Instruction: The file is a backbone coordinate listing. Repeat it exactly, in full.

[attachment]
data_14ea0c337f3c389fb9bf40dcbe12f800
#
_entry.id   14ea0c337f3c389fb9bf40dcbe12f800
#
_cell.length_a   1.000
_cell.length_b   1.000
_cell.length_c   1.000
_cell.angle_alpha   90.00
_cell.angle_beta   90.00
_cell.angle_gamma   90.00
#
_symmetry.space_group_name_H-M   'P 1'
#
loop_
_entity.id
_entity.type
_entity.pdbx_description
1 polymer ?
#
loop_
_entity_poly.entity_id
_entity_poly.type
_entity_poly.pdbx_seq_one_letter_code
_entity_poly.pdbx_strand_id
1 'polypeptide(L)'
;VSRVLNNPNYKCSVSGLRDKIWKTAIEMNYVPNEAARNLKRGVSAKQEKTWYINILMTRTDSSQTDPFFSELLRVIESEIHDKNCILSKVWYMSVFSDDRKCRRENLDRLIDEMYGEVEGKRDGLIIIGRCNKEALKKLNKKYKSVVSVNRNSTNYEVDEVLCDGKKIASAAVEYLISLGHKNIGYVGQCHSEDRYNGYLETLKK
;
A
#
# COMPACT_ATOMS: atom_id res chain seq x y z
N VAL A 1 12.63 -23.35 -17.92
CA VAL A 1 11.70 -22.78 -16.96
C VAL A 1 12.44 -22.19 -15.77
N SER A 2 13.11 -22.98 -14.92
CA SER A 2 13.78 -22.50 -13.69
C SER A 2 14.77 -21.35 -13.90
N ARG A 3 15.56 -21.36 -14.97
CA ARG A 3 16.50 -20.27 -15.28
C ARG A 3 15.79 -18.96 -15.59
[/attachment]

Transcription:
data_14ea0c337f3c389fb9bf40dcbe12f800
#
_entry.id   14ea0c337f3c389fb9bf40dcbe12f800
#
_cell.length_a   1.000
_cell.length_b   1.000
_cell.length_c   1.000
_cell.angle_alpha   90.00
_cell.angle_beta   90.00
_cell.angle_gamma   90.00
#
_symmetry.space_group_name_H-M   'P 1'
#
loop_
_entity.id
_entity.type
_entity.pdbx_description
1 polymer ?
#
loop_
_entity_poly.entity_id
_entity_poly.type
_entity_poly.pdbx_seq_one_letter_code
_entity_poly.pdbx_strand_id
1 'polypeptide(L)'
;VSRVLNNPNYKCSVSGLRDKIWKTAIEMNYVPNEAARNLKRGVSAKQEKTWYINILMTRTDSSQTDPFFSELLRVIESEIHDKNCILSKVWYMSVFSDDRKCRRENLDRLIDEMYGEVEGKRDGLIIIGRCNKEALKKLNKKYKSVVSVNRNSTNYEVDEVLCDGKKIASAAVEYLISLGHKNIGYVGQCHSEDRYNGYLETLKK
;
A
#
# COMPACT_ATOMS: atom_id res chain seq x y z
N VAL A 1 12.63 -23.35 -17.92
CA VAL A 1 11.70 -22.78 -16.96
C VAL A 1 12.44 -22.19 -15.77
N SER A 2 13.11 -22.98 -14.92
CA SER A 2 13.78 -22.50 -13.69
C SER A 2 14.77 -21.35 -13.90
N ARG A 3 15.56 -21.36 -14.97
CA ARG A 3 16.50 -20.27 -15.28
C ARG A 3 15.79 -18.96 -15.59